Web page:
Marking the final flying season of the Vulcan XH558, the U.K.’s Royal Air Force Aerobatics Team, the Red Arrows, took its final flight with the mighty Cold War bomber on Saturday, September 19 at the Southport Air Show. With only three scheduled displays left, the Vulcan will be grounded for good in October.
The Red Arrow’s nine British-built Hawks formed a V-shape in front of the Vulcan as they flew near the north-western British coast for airshow crowds. The last airworthy member of the U.K.’s V-Force fleet, the Vulcan first flew in 1960, playing a key role in bombing, air-to-air refueling and reconnaissance missions for the Royal Air Force during the Cold War.
Earlier this year, the Vulcan in the Sky Trust released a statement explaining that the three companies who have kept the aircraft flying since 2007 can no longer support the program. Cost and safety are the greatest factors that have lead to grounding the historic aircraft. The Vulcan’s maintenance costs about $3 million per year, and the airplane and its systems have logged more hours than any other of its kind, making safety an increasing concern.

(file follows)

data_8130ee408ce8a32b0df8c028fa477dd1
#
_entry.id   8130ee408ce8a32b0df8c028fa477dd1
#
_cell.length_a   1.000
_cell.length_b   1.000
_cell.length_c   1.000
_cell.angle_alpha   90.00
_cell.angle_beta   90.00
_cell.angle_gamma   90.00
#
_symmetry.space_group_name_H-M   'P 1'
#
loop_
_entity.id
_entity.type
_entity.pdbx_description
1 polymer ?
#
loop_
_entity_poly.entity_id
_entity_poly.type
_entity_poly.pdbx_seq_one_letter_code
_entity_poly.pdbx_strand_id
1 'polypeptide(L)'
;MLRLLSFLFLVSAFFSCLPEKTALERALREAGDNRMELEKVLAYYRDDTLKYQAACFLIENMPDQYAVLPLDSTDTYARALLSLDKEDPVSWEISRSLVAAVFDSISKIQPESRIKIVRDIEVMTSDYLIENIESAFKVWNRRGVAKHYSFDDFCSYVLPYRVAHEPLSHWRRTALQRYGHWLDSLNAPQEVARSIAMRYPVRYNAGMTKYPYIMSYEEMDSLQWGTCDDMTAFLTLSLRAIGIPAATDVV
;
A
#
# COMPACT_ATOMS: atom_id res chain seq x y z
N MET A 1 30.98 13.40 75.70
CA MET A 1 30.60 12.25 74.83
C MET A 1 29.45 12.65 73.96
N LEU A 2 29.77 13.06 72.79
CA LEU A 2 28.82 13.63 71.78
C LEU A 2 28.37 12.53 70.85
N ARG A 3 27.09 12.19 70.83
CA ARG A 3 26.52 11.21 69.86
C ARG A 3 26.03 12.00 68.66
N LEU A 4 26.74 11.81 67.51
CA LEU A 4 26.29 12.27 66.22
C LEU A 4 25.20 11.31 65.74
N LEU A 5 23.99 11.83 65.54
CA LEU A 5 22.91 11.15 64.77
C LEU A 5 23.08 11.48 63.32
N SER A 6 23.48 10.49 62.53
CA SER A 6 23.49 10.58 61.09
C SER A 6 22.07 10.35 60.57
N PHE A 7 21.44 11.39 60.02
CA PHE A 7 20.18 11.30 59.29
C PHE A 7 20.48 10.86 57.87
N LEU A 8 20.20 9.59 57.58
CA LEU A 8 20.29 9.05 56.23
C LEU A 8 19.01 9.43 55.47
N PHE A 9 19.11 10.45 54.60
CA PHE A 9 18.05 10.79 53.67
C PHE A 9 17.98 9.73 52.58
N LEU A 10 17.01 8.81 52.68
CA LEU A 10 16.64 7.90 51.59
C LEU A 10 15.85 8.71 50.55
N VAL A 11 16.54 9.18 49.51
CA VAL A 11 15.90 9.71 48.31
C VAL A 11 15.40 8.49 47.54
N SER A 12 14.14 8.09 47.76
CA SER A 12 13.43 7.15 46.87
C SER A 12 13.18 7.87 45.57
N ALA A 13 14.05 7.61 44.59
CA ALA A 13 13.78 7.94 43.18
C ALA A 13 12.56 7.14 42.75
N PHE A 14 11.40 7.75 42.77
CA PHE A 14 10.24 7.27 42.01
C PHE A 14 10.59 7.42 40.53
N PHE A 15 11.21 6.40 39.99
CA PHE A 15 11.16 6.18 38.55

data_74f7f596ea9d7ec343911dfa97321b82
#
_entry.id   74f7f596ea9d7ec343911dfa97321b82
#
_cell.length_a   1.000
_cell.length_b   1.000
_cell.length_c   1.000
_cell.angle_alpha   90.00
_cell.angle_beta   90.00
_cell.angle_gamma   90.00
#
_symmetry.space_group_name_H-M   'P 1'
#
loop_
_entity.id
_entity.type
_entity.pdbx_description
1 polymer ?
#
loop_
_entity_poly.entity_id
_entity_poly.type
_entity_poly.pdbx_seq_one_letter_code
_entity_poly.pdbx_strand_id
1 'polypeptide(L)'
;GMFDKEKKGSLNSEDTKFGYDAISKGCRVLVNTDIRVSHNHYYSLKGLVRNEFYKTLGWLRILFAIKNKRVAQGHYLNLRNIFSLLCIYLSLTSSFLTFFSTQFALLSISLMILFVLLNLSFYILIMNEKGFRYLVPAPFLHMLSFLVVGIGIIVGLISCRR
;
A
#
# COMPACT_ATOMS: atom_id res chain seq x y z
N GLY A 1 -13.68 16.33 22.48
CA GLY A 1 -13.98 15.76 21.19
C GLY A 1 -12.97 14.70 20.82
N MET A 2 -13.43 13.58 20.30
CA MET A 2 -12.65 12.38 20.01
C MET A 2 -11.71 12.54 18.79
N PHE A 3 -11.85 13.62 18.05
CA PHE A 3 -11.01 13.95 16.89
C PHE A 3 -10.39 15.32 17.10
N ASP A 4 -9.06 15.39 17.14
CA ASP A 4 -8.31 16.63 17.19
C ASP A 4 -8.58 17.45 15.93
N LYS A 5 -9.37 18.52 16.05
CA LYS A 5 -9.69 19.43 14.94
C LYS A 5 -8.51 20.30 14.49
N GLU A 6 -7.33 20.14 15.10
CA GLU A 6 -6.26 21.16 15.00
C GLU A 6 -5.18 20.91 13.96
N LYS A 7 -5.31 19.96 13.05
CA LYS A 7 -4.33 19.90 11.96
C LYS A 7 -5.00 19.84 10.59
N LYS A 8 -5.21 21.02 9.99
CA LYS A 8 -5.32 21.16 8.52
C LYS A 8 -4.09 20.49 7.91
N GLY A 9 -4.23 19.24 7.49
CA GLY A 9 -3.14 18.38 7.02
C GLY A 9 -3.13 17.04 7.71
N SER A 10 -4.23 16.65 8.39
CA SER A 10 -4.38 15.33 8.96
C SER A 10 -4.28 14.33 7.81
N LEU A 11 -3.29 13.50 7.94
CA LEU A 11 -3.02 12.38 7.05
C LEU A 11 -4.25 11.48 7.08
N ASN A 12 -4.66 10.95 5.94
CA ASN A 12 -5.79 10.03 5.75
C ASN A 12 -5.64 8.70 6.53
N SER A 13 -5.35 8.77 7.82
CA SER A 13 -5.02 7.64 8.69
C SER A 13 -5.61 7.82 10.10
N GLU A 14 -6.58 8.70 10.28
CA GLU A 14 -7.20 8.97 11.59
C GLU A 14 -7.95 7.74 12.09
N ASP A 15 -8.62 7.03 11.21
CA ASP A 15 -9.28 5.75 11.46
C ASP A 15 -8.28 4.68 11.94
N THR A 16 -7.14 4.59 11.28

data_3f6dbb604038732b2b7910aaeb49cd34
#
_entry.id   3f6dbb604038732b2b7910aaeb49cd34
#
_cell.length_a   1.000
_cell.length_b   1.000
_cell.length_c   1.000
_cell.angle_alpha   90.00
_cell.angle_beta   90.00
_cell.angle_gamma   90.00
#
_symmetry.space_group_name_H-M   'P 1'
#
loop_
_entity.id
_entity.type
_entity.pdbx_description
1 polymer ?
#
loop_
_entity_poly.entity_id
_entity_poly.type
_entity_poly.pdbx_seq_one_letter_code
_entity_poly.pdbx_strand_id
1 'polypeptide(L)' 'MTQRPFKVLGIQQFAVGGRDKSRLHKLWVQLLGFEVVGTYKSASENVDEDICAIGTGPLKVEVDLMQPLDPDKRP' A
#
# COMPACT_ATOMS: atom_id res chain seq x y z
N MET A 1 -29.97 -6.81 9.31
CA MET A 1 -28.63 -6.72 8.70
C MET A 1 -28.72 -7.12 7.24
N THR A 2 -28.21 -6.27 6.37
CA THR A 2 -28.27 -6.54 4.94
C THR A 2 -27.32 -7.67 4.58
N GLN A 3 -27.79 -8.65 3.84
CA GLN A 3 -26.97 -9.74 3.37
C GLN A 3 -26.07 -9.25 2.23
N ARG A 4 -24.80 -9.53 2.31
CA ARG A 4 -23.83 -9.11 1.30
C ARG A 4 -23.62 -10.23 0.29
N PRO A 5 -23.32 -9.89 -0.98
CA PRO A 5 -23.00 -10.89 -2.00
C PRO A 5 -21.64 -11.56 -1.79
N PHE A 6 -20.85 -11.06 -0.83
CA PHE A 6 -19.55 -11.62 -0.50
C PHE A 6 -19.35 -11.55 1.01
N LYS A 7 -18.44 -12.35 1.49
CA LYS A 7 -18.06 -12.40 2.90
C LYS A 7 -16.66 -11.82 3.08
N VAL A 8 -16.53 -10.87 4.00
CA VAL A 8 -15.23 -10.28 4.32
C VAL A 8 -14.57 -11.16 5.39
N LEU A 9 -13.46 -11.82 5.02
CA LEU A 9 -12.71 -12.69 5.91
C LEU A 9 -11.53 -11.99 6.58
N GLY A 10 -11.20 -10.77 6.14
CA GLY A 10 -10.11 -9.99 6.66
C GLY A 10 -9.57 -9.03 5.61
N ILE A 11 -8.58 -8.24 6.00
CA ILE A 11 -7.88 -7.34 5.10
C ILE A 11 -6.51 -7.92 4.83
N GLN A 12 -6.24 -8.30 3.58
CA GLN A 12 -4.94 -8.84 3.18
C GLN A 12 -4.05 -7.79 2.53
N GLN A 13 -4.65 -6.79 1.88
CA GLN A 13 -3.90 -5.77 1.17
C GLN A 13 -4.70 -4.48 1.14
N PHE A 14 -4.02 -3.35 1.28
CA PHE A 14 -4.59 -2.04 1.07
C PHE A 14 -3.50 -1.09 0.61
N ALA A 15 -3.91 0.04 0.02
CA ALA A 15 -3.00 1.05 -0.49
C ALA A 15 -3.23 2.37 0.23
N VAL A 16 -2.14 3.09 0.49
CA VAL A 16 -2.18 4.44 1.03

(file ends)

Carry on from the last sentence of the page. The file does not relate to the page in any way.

The final display of the Vulcan is set for October 4 at the Shuttleworth Uncovered Airshow.
Check out some stunning snapshots from their final formation.
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